The Government will soon undertake a mega exercise of demarcation and mapping of around three million springs in the Indian Himalayan Region on the GPS platform. The move is aimed at conserving these aquifers to gear up for a likely water scarcity in future.
A pilot project will be kicked off from Uttarakhand’s Tehri district soon as the Union Jal Shakti Ministry is exploring various technologies, including that of the ISRO, to carry out the project.
Over 50 million people are dependent on the spring water for their livelihood in the IHR, said Mustafa Ali Khan, team leader of the Indian Himalayas Climate Adaptation Programme, at an event organised by the Centre for Media Studies (CMS) recently.
The 12 States under IHR include Uttarakhand, Himachal Pradesh, Meghalaya, Manipur, Mizoram, Sikkim, Nagaland, Tripura, Arunachal Pradesh and now Union Territory Jammu and Kashmir. Two partial hilly States Assam and West Bengal are also included.
“We are exploring various technologies like that of the space agency to conduct the task which would need massive human resources. We are working on the technology to be deployed for mapping these springs,” said an official from the Ministry.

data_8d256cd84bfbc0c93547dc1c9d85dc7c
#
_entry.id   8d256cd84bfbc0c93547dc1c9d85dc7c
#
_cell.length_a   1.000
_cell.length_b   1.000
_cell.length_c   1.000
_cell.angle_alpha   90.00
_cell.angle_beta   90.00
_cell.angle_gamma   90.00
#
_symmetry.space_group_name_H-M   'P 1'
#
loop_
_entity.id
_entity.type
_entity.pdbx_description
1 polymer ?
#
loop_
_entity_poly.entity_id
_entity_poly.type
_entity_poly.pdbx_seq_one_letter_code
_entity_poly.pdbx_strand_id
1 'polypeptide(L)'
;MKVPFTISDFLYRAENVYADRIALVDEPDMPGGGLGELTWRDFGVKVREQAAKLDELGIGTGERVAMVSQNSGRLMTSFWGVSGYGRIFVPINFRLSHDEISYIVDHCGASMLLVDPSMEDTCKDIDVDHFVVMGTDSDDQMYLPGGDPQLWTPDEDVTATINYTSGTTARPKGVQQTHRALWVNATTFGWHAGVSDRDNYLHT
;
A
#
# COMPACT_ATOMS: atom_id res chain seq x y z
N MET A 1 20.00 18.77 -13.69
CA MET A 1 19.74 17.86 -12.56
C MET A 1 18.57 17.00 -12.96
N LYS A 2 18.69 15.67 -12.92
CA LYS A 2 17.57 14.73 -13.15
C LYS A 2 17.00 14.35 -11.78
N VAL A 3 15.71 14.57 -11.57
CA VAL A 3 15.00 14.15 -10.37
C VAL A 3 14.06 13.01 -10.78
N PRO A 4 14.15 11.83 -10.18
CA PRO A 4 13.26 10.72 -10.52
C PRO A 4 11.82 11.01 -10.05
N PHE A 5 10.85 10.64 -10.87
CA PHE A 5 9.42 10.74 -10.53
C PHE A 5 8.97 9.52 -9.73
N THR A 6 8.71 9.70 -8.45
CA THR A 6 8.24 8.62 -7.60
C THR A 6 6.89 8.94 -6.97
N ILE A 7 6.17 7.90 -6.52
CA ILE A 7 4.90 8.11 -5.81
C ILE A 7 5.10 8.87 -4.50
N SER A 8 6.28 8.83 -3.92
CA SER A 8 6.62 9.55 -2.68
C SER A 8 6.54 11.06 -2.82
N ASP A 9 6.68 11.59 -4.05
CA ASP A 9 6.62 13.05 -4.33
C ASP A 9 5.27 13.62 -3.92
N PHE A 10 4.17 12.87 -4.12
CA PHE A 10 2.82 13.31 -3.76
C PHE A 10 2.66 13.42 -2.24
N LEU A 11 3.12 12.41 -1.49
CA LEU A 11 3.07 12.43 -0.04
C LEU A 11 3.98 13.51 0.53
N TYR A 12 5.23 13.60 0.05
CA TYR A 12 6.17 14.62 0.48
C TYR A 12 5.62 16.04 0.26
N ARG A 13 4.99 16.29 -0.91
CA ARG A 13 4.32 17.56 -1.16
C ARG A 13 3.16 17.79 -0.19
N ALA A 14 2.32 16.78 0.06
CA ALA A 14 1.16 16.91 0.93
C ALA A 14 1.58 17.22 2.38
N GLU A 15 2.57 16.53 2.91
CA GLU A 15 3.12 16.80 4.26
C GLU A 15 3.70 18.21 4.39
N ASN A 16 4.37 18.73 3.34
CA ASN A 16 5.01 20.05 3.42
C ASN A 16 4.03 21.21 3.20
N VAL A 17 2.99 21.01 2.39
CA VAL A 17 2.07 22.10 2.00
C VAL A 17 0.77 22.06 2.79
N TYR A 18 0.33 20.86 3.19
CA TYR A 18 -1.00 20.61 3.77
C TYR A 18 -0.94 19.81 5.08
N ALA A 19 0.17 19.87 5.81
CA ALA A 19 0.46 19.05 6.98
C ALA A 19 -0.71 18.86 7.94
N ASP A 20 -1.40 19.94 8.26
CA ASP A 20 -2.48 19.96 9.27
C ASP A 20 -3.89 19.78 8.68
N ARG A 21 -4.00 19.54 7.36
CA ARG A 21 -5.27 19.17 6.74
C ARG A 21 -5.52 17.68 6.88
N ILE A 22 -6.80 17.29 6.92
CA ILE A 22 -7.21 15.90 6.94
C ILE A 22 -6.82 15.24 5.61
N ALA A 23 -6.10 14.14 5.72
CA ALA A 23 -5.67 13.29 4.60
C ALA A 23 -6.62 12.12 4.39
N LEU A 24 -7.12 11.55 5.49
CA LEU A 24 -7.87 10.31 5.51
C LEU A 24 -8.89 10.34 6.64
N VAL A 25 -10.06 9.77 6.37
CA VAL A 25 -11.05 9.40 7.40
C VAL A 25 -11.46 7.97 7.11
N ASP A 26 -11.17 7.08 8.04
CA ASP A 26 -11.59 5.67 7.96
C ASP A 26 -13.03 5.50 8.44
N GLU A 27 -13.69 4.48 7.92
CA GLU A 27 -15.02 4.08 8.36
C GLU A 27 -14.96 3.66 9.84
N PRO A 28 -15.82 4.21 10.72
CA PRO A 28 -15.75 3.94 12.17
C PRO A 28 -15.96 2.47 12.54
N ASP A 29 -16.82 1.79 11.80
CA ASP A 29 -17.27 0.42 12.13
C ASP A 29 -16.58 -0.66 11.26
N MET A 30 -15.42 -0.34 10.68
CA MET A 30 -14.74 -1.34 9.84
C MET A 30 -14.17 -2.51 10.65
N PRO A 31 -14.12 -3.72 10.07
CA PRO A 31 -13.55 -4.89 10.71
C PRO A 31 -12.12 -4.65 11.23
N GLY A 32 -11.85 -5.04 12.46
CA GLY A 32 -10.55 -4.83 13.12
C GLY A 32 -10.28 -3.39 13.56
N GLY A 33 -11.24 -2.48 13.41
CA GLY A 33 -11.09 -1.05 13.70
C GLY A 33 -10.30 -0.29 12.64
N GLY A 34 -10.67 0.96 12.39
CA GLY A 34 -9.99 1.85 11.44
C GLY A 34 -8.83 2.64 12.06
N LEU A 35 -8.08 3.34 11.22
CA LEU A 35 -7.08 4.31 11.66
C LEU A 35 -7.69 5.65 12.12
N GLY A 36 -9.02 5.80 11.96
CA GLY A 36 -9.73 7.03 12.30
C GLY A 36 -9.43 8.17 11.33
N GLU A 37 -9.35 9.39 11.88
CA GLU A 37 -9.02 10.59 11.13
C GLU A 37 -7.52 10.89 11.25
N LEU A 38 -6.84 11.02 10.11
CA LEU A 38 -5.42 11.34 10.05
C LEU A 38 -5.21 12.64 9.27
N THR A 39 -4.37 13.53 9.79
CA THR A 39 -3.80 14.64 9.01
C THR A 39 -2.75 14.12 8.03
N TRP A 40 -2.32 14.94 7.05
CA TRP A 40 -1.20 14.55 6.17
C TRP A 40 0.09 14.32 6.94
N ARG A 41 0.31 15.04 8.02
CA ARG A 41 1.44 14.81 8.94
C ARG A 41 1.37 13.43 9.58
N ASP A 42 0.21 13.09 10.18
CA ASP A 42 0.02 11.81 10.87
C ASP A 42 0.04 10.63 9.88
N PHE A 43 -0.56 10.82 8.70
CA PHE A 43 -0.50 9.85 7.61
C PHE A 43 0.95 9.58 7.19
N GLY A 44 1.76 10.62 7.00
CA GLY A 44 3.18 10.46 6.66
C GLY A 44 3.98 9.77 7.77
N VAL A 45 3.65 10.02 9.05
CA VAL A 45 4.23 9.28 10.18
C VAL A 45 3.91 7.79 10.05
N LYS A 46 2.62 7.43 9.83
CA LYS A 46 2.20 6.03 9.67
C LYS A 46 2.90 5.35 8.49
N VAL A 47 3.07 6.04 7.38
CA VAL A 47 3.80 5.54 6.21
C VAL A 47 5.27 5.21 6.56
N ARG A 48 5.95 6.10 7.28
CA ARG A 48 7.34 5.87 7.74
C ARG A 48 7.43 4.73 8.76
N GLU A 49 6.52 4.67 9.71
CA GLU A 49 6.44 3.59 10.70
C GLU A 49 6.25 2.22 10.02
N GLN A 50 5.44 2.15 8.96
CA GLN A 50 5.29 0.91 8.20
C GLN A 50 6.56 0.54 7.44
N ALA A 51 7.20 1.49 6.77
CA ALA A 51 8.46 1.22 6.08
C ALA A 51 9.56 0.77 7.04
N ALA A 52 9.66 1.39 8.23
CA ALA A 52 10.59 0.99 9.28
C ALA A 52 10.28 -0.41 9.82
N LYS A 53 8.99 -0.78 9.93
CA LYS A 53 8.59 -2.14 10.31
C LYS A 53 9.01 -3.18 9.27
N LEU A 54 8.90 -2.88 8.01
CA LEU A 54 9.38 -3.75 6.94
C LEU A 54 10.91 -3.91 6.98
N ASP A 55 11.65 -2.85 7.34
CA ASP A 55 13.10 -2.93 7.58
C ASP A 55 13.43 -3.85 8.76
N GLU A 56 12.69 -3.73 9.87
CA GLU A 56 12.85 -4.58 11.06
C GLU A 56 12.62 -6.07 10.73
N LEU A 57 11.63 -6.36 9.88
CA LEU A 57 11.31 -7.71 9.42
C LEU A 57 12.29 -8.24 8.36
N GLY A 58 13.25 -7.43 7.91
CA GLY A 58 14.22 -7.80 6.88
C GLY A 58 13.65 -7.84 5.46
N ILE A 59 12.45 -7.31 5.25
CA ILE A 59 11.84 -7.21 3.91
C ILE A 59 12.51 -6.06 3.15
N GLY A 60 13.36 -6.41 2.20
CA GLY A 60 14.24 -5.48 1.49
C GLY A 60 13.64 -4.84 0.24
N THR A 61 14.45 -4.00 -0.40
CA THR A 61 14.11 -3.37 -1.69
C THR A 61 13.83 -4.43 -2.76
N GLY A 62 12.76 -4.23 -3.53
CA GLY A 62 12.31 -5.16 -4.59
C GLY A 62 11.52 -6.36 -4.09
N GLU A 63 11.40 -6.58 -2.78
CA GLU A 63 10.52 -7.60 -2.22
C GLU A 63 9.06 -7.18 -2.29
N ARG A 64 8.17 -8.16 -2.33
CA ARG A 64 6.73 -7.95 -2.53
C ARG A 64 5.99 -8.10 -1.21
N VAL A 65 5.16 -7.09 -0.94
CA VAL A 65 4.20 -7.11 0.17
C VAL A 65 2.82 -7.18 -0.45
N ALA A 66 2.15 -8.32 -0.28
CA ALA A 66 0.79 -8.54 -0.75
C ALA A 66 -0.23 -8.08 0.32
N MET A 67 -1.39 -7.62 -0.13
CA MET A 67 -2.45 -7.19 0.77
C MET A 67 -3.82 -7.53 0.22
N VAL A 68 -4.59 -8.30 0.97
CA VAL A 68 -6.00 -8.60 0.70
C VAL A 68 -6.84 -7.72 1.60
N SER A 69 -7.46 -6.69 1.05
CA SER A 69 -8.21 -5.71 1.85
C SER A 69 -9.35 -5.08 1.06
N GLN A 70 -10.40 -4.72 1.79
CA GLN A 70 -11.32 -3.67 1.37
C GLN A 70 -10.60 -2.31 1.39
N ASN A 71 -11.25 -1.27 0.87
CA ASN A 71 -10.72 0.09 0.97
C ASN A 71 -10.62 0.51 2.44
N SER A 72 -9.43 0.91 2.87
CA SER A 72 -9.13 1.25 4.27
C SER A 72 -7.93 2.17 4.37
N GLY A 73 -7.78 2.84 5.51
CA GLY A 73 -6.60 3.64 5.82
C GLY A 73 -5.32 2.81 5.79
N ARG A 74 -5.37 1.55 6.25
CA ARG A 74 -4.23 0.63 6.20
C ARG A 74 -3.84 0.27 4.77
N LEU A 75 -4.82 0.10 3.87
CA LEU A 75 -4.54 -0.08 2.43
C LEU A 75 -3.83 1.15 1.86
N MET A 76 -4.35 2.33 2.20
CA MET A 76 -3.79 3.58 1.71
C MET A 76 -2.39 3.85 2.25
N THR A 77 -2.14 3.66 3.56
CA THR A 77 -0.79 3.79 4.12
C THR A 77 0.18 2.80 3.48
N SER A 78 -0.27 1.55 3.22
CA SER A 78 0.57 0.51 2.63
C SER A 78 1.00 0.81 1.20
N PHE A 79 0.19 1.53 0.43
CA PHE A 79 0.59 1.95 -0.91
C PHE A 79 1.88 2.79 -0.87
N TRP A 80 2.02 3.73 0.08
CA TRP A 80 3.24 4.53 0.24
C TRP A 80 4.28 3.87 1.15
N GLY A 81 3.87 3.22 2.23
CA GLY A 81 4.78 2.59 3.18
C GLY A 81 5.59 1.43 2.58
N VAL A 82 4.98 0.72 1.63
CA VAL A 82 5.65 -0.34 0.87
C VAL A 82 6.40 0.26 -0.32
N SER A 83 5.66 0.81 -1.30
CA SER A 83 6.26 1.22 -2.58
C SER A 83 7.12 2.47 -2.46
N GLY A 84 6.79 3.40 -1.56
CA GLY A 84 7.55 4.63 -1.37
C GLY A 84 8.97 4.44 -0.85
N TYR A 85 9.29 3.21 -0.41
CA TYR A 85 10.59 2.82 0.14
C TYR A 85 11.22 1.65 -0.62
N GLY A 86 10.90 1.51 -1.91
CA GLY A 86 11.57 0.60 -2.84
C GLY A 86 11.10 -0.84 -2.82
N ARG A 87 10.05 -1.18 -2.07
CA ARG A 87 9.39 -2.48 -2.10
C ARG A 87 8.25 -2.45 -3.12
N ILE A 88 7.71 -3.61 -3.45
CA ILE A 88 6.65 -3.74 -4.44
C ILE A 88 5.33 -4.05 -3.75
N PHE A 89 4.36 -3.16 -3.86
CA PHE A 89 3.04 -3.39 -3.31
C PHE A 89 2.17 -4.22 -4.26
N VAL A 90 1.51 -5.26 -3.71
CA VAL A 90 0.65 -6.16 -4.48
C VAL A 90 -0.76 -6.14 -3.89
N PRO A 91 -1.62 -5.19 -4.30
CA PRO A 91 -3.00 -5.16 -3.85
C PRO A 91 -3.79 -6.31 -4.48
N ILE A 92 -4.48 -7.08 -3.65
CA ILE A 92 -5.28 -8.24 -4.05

The move follows a NITI Ayog report released in August 2019. “The Himalayan springs are drying up primarily due to changes in land use, ecological degradation and the so-called developmental activities. These have depleted aquifers in the mountains,” says Himanshu Kulkarni, convenor of Pune-based Advanced Center for Water Resources Development and Management.
For instance, with almost 64% of the cultivable area in the Himalayas fed by natural springs, they are often the only source of irrigation in the region.
“Spring discharge is reported to be declining due to degradation and erratic trends in precipitation,” the document observed stressing an urgent need to restore, revive and sustain springs. “Lack of knowledge, understanding and awareness on springs has further compounded the problem while also inducing elements of conflicts and haphazard development. Land-use changes, rapid urban expansion and growing commercial consumption are affecting forests and impacting spring water availability,” it noted.
Currently, National Remote Sensing Centre (NRSC), ISRO at Hyderabad monitors the status of all the water bodies in the country using satellite images and provides water spread area information on a fortnightly basis. However, water springs in the Himalayan region are out from its ambit.
Rather, all surface water features like reservoirs, tanks, lakes, ponds, rivers and streams in the plains are included. Due to presence of cloud cover, the daily processed data are time-composited and fortnightly water spread information is made available through Bhuvan Geo-spatial Platform.